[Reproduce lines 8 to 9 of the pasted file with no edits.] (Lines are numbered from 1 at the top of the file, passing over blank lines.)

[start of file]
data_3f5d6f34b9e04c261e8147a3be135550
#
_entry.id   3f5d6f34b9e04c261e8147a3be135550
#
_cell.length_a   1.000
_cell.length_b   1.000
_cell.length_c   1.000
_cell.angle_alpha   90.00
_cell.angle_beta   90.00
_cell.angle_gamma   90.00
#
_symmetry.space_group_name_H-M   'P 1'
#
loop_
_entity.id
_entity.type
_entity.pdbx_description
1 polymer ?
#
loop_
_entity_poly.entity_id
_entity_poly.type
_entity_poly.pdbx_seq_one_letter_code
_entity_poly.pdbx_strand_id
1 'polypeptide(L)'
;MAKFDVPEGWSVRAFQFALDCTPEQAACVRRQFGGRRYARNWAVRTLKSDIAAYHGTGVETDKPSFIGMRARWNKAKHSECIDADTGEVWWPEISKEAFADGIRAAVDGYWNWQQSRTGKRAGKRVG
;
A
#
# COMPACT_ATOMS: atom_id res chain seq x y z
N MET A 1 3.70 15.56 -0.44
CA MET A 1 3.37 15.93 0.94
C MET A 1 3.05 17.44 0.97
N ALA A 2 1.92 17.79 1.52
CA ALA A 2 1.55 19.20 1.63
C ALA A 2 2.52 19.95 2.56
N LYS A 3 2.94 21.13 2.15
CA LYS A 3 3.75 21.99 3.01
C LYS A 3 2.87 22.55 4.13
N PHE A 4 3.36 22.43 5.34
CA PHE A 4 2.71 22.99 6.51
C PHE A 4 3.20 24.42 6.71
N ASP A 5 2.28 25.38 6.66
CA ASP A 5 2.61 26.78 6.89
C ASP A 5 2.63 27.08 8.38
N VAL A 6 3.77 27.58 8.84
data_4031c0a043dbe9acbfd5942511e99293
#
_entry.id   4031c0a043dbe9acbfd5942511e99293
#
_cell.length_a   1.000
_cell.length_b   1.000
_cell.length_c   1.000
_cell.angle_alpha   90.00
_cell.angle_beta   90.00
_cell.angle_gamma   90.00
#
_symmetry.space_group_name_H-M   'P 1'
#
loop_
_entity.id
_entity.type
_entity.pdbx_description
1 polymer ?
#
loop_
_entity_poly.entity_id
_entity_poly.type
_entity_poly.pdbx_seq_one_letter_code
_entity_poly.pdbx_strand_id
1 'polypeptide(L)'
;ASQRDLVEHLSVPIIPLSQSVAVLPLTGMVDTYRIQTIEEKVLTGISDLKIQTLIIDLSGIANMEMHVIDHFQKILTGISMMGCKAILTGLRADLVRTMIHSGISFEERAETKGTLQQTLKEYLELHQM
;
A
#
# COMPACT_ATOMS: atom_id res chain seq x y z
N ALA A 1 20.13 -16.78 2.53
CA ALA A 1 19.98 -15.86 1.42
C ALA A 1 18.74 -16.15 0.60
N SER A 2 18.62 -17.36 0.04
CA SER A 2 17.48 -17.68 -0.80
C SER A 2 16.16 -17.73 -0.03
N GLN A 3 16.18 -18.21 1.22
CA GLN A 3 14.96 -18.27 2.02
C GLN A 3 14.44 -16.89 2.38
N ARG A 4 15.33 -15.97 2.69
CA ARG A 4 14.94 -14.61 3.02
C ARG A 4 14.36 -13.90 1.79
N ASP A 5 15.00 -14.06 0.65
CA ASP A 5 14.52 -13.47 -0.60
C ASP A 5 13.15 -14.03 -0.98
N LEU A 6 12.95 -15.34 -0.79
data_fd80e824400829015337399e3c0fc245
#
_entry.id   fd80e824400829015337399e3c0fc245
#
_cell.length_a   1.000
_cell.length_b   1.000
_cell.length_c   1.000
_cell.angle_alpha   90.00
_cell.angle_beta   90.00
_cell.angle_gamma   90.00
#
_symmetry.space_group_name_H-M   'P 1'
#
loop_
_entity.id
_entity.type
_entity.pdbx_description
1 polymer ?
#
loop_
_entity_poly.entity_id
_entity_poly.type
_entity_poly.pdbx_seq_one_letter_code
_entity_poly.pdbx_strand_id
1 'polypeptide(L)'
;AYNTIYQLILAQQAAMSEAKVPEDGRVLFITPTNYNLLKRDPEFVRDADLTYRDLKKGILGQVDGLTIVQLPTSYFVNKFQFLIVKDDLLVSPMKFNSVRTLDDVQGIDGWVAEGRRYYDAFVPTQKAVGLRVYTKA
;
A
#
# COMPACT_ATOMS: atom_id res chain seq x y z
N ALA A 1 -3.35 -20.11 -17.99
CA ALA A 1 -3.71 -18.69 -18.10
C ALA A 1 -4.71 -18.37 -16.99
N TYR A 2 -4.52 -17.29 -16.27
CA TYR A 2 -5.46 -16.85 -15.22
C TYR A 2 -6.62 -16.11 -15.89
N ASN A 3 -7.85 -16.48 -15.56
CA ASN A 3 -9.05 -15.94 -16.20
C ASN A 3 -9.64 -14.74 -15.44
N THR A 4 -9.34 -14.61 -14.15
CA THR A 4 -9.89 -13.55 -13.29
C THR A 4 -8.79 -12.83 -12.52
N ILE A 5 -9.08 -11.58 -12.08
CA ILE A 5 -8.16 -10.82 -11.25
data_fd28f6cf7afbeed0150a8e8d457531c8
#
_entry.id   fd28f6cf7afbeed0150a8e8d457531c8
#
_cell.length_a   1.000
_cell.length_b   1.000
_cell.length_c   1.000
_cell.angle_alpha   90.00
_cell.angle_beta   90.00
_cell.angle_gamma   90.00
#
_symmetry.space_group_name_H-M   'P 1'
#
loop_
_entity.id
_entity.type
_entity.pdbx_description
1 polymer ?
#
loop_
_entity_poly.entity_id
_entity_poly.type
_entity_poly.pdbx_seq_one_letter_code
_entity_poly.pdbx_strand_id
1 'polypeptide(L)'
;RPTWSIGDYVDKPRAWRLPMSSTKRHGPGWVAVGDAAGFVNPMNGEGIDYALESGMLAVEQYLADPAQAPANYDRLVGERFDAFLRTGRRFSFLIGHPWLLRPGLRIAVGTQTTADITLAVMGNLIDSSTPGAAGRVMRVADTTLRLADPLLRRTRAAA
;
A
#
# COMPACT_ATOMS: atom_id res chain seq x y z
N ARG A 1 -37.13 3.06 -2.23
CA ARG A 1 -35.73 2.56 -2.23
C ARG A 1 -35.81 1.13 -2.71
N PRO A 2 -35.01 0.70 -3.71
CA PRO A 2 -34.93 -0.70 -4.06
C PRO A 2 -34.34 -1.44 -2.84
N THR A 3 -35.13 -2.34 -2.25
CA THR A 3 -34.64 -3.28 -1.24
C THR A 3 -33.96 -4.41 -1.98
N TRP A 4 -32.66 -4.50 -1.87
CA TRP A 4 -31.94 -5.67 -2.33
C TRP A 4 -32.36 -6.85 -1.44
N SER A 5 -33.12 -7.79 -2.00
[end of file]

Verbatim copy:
_cell.angle_alpha   90.00
_cell.angle_beta   90.00